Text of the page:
The area of the summit of "Mount Parsi" on which the "Jean Polat Castle" was built is about 4 hectares, covered by forest trees. As for the castle and its wall, its basic features were clear and existing until the middle of the twentieth century. Two of them are on the western edge of the rocky cliff, and the third is a large and splendid water-cistern, situated at the southernmost end of the summit of the mountain at the end of the slope, with a vaulted roof slightly higher than the ground. On the eastern side of the reservoir is an old cemetery and the Yazidis' Parsi Khatoun shrine.
[1] Al-Qusayr, a castle to the southeast of the city of Antioch, about 18 km. It was an important castle in the period of the Crusades and the days of the Byzantines. Currently, next to the site of the castle, there is a village of the same name.
[2] The first mention of Kilis with the name “Kalsis” came during the Crusader era in 1099 AD, and its ruler was one of the sons of King Shah of Seljuki [Book of Sunni News…, p. 18]. In the seventh century AH, it was mentioned under the name “Gilza” or “Gilzeh”. It is believed that Kilis was a village or a small outpost belonging to Azaz. In 1304 AD, when Tamerlane seized Azaz and destroyed it, its people migrated and settled in Kilis. When the Crusaders took over the region, Kilis was inhabited, and the castles of its region included: Azaz, Rawandan, Jammaha, and Horoz (Sheikh Khoruz - the current village). [Al-Qadri, History of Kilis, p. 18]. Perhaps the best of those who chronicled this emirate and touched on its affairs: Sharaf Khan al-Badulisi in the year 1596 AD in his famous book / Sharafnama, page 230 /. About this period, see also: History of Kilis by al-Qadri, Sharafnama Amin Zaki Part 1 and Part 2, Carl Brockelmann, Features from the History of the Peasant…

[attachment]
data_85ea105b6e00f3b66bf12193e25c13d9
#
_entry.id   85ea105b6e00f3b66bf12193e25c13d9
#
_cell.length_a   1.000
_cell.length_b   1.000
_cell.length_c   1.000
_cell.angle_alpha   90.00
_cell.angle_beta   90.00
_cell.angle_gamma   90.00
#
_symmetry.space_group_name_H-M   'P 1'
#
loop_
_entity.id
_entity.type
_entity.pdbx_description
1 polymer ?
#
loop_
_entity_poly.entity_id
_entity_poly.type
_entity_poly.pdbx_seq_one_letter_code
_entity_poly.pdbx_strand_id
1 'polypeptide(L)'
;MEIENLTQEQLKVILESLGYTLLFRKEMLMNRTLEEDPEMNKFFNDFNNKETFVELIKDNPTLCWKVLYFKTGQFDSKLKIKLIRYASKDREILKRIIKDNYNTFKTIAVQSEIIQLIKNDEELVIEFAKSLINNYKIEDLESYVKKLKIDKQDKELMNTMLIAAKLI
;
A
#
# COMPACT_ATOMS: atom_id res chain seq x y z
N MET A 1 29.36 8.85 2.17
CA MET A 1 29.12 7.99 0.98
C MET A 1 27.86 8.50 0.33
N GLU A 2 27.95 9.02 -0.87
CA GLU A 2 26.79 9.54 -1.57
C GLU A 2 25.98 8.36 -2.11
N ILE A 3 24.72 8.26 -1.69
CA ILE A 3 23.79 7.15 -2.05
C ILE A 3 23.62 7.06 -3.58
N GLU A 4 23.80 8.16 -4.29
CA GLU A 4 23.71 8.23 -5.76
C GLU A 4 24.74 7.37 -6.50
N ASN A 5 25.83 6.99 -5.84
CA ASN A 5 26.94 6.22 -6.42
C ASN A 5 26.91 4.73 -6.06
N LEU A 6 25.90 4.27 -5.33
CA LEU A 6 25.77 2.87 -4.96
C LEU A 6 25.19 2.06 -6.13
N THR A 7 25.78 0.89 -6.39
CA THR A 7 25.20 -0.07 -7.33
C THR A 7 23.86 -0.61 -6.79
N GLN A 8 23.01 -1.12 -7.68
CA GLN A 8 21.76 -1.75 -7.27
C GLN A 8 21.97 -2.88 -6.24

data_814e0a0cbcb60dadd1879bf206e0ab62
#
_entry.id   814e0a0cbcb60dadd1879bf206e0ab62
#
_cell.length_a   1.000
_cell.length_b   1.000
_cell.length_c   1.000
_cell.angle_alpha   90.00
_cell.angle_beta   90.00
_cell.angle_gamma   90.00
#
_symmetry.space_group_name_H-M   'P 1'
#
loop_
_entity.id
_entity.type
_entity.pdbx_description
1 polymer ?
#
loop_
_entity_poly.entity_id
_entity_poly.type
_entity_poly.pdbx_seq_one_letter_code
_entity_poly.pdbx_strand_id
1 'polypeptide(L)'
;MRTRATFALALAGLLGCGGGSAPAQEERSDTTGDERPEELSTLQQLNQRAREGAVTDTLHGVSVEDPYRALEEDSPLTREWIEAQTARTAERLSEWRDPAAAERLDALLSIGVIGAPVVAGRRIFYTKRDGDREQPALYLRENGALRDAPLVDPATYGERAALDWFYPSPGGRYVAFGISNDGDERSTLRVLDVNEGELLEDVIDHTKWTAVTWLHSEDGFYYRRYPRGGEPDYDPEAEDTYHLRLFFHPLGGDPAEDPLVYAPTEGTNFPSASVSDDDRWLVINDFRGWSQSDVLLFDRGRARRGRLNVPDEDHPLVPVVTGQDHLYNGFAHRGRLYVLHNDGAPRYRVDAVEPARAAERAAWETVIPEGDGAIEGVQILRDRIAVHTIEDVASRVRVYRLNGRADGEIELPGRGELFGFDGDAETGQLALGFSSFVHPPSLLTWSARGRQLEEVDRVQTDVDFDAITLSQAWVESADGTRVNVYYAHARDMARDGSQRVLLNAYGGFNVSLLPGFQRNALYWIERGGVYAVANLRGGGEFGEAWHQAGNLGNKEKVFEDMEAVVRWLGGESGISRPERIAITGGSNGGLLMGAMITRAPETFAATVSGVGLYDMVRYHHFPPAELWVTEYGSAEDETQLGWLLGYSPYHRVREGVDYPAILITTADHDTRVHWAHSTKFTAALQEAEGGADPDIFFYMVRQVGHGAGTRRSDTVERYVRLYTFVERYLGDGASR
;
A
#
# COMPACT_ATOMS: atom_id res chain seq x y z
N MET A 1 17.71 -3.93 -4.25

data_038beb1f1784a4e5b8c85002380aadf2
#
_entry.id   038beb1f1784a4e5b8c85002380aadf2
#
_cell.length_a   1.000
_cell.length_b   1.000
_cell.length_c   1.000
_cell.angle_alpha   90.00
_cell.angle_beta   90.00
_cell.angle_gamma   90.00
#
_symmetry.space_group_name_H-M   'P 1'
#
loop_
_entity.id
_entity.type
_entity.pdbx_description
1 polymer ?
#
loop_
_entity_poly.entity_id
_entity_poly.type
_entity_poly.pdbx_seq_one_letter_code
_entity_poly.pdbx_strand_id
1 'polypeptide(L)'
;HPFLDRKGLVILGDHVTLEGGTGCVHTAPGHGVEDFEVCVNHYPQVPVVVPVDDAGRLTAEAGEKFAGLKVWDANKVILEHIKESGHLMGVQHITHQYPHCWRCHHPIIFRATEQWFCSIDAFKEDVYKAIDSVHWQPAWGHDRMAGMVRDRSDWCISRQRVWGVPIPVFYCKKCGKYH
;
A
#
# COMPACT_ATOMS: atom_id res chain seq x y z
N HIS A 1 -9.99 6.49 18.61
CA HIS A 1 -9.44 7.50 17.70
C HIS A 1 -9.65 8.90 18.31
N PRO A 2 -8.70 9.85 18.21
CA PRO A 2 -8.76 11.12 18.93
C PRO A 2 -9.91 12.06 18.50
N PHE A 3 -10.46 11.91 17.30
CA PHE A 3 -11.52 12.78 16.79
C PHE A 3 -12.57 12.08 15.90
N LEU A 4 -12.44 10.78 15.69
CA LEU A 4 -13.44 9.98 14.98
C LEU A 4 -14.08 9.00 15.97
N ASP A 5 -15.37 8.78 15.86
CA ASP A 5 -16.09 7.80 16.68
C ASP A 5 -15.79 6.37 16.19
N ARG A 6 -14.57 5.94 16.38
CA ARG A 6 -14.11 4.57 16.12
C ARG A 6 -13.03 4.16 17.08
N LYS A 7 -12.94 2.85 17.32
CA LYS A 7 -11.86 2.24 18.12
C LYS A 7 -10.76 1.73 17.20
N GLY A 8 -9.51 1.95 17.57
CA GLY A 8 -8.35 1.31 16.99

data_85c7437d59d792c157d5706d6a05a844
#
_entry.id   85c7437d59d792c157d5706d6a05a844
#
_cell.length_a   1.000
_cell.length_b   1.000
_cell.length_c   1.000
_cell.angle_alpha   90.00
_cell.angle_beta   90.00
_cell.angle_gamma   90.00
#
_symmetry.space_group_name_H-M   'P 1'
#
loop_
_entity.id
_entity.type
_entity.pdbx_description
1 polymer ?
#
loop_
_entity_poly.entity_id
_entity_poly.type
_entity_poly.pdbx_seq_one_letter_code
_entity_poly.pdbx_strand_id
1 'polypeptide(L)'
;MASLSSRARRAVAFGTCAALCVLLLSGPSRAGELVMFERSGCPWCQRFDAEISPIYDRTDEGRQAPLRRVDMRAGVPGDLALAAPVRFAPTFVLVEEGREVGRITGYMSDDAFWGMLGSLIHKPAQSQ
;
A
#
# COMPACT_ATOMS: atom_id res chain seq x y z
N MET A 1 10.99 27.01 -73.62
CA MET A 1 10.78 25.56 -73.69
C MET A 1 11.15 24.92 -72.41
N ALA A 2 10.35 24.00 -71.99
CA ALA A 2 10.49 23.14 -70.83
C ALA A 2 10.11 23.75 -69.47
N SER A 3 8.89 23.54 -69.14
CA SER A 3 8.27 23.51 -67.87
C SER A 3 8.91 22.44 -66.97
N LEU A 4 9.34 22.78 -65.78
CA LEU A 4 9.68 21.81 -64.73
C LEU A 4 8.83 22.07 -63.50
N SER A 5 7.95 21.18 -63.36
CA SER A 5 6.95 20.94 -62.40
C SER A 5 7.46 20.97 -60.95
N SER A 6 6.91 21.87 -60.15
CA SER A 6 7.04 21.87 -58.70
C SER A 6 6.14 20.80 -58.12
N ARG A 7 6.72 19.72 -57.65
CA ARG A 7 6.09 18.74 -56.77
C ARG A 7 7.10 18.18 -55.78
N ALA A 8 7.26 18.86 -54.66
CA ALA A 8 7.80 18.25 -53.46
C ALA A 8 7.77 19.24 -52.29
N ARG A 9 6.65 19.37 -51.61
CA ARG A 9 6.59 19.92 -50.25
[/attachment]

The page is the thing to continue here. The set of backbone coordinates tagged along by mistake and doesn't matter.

[3] It is worth mentioning; That the Kurds, and from the year 850 AD to the middle of the nineteenth century, established on the land of Kurdistan, and the surrounding areas, forty semi-independent emirates, or fully independent. The political conditions in the thirteenth century were more appropriate for the birth of Kurdish emirates and governments. This is because the Mongols, led by Hulagu, were able to swallow the Seljuk state during their great march towards the Near East. The Emirate of Kilis was one of those nascent emirates. For more information about the Kurdish emirates in Islamic eras, you can refer to the book of Allama: Amin Zaki, History of the Kurds and Kurdistan, Part Two.
[4] After the death of Ghiyath al-Din in the year 1215 AD, he was succeeded by al-Aziz Ghiyath al-Din, then al-Nasir Yusuf in 1236 AD, and Yusuf continued to rule Aleppo until the invasion of the Mongols in the year 1261 AD, and he was killed along with his brother al-Zahir Ghazi at the hands of Hulagu.
[5] All the Burji Mamluks are Kurds / Philip Hitti, vol. 2, p. 273/.